There is a risk that well-meaning or light-hearted marketing or advertising campaigns may inadvertently stray into the realms of discrimination. A brewery fell into that trap when it marketed a cut-price beer only to those who identified as women in a satirical attempt to highlight the gender pay gap.
A customer launched proceedings against the brewery under the Equality Act 2010 after a barman at one of its pubs twice refused to sell him the beer because he was male. The price of the beer was 20 per cent lower than that applied to an equivalent product that was available to all drinkers, regardless of their sex. The customer only succeeded in purchasing the beer after telling the barman that he identified as female.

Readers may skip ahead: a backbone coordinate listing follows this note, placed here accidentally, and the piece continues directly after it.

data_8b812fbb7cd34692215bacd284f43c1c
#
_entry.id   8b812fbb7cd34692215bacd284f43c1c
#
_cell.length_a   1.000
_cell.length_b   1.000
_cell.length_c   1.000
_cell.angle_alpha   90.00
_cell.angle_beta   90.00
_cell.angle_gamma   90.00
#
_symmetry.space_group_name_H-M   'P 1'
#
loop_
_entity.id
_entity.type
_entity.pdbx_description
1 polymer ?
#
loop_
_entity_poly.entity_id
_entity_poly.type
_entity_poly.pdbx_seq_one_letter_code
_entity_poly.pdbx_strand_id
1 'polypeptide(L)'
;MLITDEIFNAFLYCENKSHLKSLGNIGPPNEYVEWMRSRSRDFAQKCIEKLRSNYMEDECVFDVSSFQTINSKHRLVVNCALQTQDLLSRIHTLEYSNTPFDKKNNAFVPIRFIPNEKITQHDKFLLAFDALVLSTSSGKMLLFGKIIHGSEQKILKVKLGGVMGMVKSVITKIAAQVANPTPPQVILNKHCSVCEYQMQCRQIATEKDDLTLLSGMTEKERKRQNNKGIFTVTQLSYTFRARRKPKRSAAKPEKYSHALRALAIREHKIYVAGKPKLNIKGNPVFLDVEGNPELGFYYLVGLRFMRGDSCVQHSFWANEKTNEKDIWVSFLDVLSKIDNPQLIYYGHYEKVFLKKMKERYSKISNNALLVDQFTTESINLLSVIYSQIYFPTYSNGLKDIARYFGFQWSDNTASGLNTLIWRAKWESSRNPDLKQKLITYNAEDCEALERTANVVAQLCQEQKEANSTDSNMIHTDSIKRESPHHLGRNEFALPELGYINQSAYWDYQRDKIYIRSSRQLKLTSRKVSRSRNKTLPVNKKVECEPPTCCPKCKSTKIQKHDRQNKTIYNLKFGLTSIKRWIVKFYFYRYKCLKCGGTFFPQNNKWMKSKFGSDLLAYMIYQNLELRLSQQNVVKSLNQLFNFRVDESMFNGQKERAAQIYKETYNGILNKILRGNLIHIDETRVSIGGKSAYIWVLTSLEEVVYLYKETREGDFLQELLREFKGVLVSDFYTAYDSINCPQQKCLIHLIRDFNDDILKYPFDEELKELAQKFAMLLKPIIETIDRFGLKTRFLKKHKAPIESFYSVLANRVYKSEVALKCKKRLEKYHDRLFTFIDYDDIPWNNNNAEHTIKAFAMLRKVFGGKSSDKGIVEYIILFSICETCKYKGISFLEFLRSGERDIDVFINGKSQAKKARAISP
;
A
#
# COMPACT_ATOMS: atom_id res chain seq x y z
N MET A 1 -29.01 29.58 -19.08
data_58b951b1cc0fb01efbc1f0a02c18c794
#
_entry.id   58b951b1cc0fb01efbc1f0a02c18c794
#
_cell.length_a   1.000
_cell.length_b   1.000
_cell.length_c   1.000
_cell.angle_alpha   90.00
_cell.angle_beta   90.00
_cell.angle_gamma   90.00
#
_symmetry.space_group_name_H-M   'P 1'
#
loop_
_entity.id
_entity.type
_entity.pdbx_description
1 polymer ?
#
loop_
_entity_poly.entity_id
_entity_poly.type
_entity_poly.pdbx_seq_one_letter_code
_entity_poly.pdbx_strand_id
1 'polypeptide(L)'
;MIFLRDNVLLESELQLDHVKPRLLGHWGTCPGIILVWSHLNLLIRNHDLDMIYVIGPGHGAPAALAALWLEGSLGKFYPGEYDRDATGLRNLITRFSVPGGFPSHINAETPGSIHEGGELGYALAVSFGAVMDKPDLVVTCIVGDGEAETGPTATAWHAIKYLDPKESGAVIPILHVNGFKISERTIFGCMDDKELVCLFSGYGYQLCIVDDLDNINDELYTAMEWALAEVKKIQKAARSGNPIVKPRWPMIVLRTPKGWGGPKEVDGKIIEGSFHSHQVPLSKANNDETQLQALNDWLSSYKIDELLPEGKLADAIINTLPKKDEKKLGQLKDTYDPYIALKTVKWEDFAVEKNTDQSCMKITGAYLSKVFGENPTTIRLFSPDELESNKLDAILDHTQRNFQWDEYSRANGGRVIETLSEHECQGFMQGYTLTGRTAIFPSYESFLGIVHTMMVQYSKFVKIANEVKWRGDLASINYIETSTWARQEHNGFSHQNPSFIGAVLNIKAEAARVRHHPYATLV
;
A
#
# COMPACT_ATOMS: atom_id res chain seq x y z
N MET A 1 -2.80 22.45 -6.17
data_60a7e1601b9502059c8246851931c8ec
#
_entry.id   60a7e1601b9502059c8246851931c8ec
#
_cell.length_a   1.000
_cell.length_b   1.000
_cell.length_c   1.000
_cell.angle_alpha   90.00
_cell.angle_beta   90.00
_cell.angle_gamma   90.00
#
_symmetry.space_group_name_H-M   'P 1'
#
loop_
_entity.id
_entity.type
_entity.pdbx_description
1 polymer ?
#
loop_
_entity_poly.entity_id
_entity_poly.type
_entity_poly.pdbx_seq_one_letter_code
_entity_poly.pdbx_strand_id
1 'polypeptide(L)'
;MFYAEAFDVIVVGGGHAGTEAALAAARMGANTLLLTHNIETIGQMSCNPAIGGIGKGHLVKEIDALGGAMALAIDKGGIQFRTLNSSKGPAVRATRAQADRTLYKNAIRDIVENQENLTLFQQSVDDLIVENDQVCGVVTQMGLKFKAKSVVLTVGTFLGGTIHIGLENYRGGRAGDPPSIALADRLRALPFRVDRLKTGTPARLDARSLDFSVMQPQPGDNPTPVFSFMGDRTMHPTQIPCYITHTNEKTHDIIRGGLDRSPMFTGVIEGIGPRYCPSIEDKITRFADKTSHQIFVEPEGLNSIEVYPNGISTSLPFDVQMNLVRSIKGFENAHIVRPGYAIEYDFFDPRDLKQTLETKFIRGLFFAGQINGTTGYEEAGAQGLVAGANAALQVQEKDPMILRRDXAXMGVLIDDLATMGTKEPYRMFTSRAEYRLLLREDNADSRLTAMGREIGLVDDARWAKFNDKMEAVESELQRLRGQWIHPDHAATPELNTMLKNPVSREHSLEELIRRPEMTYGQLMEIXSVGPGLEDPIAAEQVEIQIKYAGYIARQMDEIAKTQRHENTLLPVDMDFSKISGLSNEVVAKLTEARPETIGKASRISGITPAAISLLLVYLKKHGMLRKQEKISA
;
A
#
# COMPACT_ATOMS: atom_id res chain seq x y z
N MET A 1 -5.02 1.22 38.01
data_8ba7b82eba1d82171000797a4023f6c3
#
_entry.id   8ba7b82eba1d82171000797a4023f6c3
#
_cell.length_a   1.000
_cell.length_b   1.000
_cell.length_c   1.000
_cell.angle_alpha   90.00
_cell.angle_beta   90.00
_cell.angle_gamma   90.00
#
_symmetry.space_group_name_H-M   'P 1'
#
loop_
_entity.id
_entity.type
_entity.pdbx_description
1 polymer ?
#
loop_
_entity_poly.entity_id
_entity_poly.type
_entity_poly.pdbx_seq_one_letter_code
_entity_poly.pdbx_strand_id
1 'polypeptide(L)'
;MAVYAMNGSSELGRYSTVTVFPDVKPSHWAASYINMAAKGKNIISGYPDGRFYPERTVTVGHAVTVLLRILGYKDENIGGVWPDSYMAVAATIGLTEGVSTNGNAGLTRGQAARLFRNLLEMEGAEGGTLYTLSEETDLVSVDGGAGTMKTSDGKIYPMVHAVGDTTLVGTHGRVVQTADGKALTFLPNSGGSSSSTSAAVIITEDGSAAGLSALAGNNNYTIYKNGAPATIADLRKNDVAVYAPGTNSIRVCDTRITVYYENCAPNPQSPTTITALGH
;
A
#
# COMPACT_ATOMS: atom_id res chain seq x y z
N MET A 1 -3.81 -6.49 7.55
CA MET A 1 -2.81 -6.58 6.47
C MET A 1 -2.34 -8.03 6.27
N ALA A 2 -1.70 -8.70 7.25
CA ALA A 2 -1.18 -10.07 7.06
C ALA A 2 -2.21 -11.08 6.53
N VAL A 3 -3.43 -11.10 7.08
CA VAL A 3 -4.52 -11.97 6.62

The brewery said that the campaign had the specific anti-discriminatory objective of encouraging discussion of gender inequality issues. The beer was sold as part of a four-week marketing campaign which began on International Women’s Day. The 20 per cent markdown on price was said to reflect the difference between men’s and women’s pay in the UK.
However, in upholding the customer’s direct sex discrimination claim, a judge rejected the brewery’s argument that the campaign was a proportionate means of achieving a legitimate aim. He was unconvinced that the campaign had enhanced awareness of the gender pay gap or assisted women in overcoming the disadvantage of being paid less than men. The customer was awarded £1,000 in damages to reflect the humiliation he had endured, and the brewery was ordered to pay his legal costs.